July 2018

Sex monster with HIV sent to die in prison

A sex monster jailed for 15 years for preying on boys looks set to die behind bars – much to the relief of one of his victims.

Perverted Christopher Allen, aged 69, is HIV positive and muttered as his sentence was announced: “I will be dead”.

The former nightclub boss repeatedly sexually assaulted his victims in the 1980s but escaped justice for almost 30 years.

One was driven to attempt suicide.

Allen, for years a carpet fitter, was convicted after a four-week third trial at Plymouth Crown Court – six years after the first victim came forward.

He was found guilty of one count of buggery count and 16 counts of indecent assault between 1982 and 1989.

Allen, of Tailyour Road, Crownhill claimed all three of his victims were lying about him.

Jailing him for a total of 15 years, Judge Peter Johnson, said: “You were a sexual predator who preyed on young males, starting in 1982.

“You met (first victim’s name) and you decided you would have your way with him.”

He added that Allen, then living in a West Cornwall village, won the trust of the parents.

Judge Johnson said that the defendant groomed his victim for sex and then repeatedly violated him over several years.

Allen went on to sexually abuse the boy’s younger brother in Cornwall and a teenager in Plymouth.

Judge Johnson said: “You are devious and manipulative, you never take any responsibility. It is always someone else’s fault. You are a glib liar who seeks to blacken the name of anyone who does not agree with you, whether it is witnesses or even solicitors.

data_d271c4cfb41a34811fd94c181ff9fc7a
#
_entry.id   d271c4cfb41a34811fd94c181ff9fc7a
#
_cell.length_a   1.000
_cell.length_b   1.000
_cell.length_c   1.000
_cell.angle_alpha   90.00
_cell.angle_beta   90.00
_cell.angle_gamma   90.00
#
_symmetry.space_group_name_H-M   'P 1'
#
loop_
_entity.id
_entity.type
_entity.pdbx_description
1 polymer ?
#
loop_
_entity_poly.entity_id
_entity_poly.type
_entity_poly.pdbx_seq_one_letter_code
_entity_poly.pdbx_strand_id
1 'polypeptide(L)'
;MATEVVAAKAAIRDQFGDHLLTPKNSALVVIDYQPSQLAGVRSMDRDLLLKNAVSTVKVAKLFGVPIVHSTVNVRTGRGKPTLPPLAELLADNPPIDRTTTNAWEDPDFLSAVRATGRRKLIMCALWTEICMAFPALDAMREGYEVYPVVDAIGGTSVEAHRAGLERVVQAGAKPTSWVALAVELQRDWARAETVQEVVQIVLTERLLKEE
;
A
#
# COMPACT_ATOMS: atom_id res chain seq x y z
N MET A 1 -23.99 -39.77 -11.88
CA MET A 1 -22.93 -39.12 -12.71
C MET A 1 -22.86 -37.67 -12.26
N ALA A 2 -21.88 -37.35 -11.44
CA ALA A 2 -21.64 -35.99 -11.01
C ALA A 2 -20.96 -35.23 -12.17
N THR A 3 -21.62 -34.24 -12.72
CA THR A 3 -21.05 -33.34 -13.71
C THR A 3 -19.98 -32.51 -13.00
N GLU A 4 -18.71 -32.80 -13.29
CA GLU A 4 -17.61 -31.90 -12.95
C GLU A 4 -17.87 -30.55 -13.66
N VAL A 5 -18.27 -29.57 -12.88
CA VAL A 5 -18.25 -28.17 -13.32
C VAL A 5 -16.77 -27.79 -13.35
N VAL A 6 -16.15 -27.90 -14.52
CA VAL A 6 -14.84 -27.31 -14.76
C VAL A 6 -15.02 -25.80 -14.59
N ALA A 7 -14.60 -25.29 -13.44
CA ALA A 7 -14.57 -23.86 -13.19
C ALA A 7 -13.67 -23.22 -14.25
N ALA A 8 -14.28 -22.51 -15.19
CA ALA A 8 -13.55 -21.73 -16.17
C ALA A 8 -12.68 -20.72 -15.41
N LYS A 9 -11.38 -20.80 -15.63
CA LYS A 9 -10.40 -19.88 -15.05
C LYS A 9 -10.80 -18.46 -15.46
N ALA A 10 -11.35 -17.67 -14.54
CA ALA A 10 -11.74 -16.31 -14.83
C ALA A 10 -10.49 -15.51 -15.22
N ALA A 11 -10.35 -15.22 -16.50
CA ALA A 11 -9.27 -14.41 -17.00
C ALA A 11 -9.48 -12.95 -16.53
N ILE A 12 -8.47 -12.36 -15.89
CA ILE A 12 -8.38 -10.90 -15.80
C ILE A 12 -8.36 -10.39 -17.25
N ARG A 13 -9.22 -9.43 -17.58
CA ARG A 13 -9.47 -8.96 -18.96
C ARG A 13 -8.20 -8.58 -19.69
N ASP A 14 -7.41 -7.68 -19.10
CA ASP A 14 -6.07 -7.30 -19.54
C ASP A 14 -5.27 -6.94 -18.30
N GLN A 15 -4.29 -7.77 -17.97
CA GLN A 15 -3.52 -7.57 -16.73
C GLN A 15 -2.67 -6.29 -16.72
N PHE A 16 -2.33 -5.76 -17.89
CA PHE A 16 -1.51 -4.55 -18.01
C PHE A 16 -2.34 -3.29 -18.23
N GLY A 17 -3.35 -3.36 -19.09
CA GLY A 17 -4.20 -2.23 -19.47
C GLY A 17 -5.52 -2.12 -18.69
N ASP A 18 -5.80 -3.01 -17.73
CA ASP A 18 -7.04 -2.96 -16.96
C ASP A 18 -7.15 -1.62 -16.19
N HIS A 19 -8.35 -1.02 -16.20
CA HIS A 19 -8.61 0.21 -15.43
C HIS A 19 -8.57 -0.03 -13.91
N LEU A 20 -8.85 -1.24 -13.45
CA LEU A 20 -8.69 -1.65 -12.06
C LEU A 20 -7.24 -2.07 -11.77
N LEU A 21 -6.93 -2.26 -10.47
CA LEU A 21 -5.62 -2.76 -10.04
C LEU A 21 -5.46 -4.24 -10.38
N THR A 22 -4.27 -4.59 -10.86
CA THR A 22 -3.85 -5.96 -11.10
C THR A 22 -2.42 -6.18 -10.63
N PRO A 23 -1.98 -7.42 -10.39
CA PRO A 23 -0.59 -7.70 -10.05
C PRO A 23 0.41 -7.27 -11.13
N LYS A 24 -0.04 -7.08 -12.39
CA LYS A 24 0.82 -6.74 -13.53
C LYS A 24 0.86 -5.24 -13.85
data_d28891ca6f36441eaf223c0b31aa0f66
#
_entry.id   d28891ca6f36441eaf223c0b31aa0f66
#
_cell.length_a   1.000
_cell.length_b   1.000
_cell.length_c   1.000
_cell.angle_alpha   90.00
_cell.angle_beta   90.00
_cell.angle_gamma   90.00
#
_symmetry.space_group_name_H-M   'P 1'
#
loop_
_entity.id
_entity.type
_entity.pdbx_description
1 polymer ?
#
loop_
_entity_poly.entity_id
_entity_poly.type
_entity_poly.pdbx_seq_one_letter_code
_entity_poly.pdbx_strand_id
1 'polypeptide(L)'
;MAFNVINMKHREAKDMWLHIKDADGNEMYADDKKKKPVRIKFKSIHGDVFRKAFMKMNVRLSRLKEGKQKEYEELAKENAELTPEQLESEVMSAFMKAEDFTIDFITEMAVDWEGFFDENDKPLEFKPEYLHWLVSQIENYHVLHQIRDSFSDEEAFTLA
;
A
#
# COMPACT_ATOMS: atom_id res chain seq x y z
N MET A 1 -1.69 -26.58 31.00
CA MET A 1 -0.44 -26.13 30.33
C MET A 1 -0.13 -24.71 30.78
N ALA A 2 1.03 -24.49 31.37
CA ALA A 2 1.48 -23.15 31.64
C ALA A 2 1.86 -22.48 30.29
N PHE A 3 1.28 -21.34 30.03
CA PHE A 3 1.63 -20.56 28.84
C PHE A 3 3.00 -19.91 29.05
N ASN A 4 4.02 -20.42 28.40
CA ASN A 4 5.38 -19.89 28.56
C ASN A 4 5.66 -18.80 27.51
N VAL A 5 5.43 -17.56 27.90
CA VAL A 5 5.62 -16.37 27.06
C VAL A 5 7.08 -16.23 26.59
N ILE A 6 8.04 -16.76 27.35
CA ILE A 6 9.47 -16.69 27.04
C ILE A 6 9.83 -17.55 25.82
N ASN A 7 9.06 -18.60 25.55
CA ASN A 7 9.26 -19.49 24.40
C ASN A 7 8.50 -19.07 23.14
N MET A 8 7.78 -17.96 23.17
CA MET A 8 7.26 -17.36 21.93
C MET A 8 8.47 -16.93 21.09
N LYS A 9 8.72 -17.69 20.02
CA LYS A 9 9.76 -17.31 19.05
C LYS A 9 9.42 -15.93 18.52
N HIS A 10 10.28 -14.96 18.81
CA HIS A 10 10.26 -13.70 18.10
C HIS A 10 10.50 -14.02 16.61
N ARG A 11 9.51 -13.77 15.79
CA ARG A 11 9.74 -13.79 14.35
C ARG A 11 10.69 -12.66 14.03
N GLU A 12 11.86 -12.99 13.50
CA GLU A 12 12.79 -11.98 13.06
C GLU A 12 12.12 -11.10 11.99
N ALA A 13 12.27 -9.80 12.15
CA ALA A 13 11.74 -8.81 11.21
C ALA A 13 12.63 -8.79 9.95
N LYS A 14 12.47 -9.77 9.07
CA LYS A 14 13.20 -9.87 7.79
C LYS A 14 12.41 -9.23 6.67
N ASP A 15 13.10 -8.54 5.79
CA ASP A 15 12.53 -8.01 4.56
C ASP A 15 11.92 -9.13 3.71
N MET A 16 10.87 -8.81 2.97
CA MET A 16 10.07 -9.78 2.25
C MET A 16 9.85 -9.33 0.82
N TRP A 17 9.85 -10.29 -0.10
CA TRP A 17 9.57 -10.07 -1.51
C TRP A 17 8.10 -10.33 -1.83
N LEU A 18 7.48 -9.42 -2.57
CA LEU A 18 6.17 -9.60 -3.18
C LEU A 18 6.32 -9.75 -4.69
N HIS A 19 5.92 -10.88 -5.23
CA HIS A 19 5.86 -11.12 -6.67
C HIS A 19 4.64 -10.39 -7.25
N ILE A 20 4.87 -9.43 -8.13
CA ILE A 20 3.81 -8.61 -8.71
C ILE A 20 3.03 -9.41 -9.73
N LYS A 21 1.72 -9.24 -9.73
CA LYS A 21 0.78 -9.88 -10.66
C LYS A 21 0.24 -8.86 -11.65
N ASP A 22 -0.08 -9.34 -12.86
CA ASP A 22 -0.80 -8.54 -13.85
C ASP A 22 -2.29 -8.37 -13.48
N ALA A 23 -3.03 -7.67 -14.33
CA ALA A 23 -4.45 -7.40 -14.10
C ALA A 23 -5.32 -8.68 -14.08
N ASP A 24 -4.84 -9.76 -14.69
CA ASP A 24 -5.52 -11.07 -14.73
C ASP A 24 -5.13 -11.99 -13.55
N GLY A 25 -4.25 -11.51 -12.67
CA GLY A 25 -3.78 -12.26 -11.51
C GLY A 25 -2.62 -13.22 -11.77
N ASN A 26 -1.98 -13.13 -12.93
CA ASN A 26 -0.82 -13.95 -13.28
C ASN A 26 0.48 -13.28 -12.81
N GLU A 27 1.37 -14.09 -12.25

“Each of your victims has carried a heavy burden for many years. One has described how he attempted to take his own life.”

Allen faced two trials in the same court back in February and November 2016, after the two brothers came forward.

The first hearing was abandoned because of illness and the jury in the second could not agree on their verdicts.

The third victim then came forward and was included in the third trial, which ended in the middle of last month.

Allen, who worked for Allied Carpets in Plymouth, came and went from the darkened courtroom covering his head with a hat and scarf and wearing gloves. He also walked with a stick.

The jury was told that he had a rare condition which made him sensitive to light and also had chronic obstructive pulmonary disorder.

The court had frequent breaks and sat for shorter than the usual day to allow Allen to rest.